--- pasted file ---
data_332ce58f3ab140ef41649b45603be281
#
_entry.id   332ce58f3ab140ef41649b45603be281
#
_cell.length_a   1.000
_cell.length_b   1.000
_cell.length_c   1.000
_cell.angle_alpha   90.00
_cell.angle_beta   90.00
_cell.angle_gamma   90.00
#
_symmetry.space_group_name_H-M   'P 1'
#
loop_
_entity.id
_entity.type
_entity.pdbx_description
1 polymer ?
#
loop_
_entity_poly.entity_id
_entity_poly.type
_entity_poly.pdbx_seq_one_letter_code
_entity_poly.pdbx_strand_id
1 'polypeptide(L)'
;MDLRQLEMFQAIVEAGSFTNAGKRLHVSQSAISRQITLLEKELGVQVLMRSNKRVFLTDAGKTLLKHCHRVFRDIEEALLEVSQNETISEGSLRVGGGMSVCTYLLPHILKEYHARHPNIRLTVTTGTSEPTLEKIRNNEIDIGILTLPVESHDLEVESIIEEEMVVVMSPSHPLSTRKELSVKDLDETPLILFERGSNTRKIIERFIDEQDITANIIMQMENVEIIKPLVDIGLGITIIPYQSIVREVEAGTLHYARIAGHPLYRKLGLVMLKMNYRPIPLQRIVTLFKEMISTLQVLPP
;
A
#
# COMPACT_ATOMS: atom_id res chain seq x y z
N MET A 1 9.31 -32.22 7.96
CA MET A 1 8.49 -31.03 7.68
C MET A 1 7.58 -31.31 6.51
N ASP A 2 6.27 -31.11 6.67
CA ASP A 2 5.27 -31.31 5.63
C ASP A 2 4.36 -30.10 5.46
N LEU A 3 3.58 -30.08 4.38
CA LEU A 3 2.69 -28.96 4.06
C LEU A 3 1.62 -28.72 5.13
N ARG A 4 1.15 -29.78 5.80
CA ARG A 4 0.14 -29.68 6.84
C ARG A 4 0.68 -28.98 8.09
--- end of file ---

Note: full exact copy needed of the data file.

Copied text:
data_332ce58f3ab140ef41649b45603be281
#
_entry.id   332ce58f3ab140ef41649b45603be281
#
_cell.length_a   1.000
_cell.length_b   1.000
_cell.length_c   1.000
_cell.angle_alpha   90.00
_cell.angle_beta   90.00
_cell.angle_gamma   90.00
#
_symmetry.space_group_name_H-M   'P 1'
#
loop_
_entity.id
_entity.type
_entity.pdbx_description
1 polymer ?
#
loop_
_entity_poly.entity_id
_entity_poly.type
_entity_poly.pdbx_seq_one_letter_code
_entity_poly.pdbx_strand_id
1 'polypeptide(L)'
;MDLRQLEMFQAIVEAGSFTNAGKRLHVSQSAISRQITLLEKELGVQVLMRSNKRVFLTDAGKTLLKHCHRVFRDIEEALLEVSQNETISEGSLRVGGGMSVCTYLLPHILKEYHARHPNIRLTVTTGTSEPTLEKIRNNEIDIGILTLPVESHDLEVESIIEEEMVVVMSPSHPLSTRKELSVKDLDETPLILFERGSNTRKIIERFIDEQDITANIIMQMENVEIIKPLVDIGLGITIIPYQSIVREVEAGTLHYARIAGHPLYRKLGLVMLKMNYRPIPLQRIVTLFKEMISTLQVLPP
;
A
#
# COMPACT_ATOMS: atom_id res chain seq x y z
N MET A 1 9.31 -32.22 7.96
CA MET A 1 8.49 -31.03 7.68
C MET A 1 7.58 -31.31 6.51
N ASP A 2 6.27 -31.11 6.67
CA ASP A 2 5.27 -31.31 5.63
C ASP A 2 4.36 -30.10 5.46
N LEU A 3 3.58 -30.08 4.38
CA LEU A 3 2.69 -28.96 4.06
C LEU A 3 1.62 -28.72 5.13
N ARG A 4 1.15 -29.78 5.80
CA ARG A 4 0.14 -29.68 6.84
C ARG A 4 0.68 -28.98 8.09